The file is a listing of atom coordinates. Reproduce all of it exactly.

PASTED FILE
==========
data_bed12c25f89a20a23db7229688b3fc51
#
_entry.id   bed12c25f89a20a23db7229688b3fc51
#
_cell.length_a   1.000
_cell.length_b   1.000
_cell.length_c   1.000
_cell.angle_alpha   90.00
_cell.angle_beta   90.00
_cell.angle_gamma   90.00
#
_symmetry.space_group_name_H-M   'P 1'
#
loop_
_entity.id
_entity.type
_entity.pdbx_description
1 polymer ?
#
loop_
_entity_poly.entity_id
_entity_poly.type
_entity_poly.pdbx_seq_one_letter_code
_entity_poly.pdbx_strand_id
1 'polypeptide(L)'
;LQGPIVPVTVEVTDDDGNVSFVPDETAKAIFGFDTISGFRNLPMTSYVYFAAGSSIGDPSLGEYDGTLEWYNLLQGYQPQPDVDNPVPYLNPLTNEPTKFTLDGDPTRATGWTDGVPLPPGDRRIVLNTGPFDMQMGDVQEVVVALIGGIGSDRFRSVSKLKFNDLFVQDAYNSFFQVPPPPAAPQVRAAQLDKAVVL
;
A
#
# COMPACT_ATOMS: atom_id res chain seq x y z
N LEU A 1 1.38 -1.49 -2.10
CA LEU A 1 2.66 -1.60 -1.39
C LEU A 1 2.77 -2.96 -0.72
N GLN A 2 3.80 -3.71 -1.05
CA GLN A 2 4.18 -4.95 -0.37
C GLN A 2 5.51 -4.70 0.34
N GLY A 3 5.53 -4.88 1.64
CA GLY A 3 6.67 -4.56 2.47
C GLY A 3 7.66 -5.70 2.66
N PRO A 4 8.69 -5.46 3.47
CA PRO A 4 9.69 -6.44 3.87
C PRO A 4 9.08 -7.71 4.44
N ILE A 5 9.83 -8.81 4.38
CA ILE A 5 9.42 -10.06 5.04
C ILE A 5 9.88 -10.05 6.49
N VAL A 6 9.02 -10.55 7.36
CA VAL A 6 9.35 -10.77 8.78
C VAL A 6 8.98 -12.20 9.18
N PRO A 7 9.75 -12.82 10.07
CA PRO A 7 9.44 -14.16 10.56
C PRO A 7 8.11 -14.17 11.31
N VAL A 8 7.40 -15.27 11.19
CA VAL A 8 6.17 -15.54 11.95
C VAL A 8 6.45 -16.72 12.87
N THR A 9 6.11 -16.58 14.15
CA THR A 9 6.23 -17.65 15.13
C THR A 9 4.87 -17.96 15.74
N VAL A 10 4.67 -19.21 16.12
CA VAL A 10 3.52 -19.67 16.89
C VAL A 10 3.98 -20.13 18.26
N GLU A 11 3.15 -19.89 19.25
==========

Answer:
data_bed12c25f89a20a23db7229688b3fc51
#
_entry.id   bed12c25f89a20a23db7229688b3fc51
#
_cell.length_a   1.000
_cell.length_b   1.000
_cell.length_c   1.000
_cell.angle_alpha   90.00
_cell.angle_beta   90.00
_cell.angle_gamma   90.00
#
_symmetry.space_group_name_H-M   'P 1'
#
loop_
_entity.id
_entity.type
_entity.pdbx_description
1 polymer ?
#
loop_
_entity_poly.entity_id
_entity_poly.type
_entity_poly.pdbx_seq_one_letter_code
_entity_poly.pdbx_strand_id
1 'polypeptide(L)'
;LQGPIVPVTVEVTDDDGNVSFVPDETAKAIFGFDTISGFRNLPMTSYVYFAAGSSIGDPSLGEYDGTLEWYNLLQGYQPQPDVDNPVPYLNPLTNEPTKFTLDGDPTRATGWTDGVPLPPGDRRIVLNTGPFDMQMGDVQEVVVALIGGIGSDRFRSVSKLKFNDLFVQDAYNSFFQVPPPPAAPQVRAAQLDKAVVL
;
A
#
# COMPACT_ATOMS: atom_id res chain seq x y z
N LEU A 1 1.38 -1.49 -2.10
CA LEU A 1 2.66 -1.60 -1.39
C LEU A 1 2.77 -2.96 -0.72
N GLN A 2 3.80 -3.71 -1.05
CA GLN A 2 4.18 -4.95 -0.37
C GLN A 2 5.51 -4.70 0.34
N GLY A 3 5.53 -4.88 1.64
CA GLY A 3 6.67 -4.56 2.47
C GLY A 3 7.66 -5.70 2.66
N PRO A 4 8.69 -5.46 3.47
CA PRO A 4 9.69 -6.44 3.87
C PRO A 4 9.08 -7.71 4.44
N ILE A 5 9.83 -8.81 4.38
CA ILE A 5 9.42 -10.06 5.04
C ILE A 5 9.88 -10.05 6.49
N VAL A 6 9.02 -10.55 7.36
CA VAL A 6 9.35 -10.77 8.78
C VAL A 6 8.98 -12.20 9.18
N PRO A 7 9.75 -12.82 10.07
CA PRO A 7 9.44 -14.16 10.56
C PRO A 7 8.11 -14.17 11.31
N VAL A 8 7.40 -15.27 11.19
CA VAL A 8 6.17 -15.54 11.95
C VAL A 8 6.45 -16.72 12.87
N THR A 9 6.11 -16.58 14.15
CA THR A 9 6.23 -17.65 15.13
C THR A 9 4.87 -17.96 15.74
N VAL A 10 4.67 -19.21 16.12
CA VAL A 10 3.52 -19.67 16.89
C VAL A 10 3.98 -20.13 18.26
N GLU A 11 3.15 -19.89 19.25